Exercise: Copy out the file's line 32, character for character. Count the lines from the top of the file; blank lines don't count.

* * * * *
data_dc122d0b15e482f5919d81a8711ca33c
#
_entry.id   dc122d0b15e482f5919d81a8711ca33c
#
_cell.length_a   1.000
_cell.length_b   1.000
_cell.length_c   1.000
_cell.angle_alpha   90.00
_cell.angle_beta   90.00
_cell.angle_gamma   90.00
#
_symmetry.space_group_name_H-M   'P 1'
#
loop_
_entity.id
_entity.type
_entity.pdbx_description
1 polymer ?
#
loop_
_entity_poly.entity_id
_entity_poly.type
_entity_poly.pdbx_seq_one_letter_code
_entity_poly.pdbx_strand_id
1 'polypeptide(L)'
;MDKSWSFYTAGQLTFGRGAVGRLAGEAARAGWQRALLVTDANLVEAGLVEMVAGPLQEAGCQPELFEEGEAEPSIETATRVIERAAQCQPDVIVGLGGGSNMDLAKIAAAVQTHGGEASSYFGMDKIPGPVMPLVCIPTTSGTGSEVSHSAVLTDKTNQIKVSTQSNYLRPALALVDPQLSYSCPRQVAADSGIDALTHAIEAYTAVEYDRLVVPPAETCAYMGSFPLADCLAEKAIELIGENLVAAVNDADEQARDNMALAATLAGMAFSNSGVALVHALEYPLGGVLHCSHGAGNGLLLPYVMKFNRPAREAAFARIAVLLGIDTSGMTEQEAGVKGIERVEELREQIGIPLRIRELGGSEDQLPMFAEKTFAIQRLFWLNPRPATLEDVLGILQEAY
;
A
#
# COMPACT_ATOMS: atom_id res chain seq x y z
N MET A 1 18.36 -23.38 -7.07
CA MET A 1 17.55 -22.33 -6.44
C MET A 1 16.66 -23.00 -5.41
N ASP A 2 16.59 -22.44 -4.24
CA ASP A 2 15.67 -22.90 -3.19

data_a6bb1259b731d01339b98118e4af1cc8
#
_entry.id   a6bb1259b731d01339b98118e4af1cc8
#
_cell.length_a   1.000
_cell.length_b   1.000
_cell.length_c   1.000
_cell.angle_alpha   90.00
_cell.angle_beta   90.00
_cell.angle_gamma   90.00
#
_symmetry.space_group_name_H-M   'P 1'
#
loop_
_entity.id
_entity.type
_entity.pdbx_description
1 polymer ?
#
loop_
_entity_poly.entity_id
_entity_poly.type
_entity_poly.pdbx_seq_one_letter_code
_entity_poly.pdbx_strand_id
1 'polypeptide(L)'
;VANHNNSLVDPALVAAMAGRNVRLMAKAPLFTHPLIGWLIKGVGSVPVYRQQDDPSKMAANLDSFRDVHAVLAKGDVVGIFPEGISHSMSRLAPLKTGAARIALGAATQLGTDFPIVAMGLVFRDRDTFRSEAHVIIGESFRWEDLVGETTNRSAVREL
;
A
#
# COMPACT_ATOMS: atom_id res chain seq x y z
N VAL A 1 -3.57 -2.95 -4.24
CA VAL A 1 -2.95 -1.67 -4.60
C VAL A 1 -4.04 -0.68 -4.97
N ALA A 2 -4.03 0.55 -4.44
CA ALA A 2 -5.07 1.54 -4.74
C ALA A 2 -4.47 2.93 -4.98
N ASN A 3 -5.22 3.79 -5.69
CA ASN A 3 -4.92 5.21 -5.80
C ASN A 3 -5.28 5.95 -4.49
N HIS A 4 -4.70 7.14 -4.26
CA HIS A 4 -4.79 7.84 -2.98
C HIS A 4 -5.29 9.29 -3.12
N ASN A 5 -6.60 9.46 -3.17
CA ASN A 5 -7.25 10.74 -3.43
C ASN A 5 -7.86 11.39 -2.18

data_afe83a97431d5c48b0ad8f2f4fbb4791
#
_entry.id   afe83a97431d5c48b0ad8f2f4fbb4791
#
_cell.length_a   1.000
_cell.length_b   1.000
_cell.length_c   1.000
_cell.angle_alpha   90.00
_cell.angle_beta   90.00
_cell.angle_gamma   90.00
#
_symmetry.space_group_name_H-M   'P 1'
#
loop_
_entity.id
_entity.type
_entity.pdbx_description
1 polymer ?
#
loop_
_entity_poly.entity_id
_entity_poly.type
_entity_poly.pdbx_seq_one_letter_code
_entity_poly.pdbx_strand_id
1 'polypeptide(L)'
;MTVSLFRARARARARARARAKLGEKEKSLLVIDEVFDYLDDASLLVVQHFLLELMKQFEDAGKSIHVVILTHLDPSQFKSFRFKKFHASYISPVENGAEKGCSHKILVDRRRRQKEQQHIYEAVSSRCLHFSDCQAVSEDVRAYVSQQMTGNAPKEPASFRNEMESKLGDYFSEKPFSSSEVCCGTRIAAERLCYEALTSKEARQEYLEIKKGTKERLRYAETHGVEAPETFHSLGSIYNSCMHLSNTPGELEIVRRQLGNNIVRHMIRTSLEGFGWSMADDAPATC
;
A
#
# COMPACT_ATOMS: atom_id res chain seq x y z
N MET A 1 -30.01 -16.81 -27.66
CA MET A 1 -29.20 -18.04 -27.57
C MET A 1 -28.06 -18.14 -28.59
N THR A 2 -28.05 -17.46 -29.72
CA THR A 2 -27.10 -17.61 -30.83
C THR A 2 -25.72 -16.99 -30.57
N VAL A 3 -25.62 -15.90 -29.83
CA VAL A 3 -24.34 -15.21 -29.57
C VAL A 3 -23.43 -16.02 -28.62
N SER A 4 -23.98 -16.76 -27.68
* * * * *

CA MET A 1 17.55 -22.33 -6.44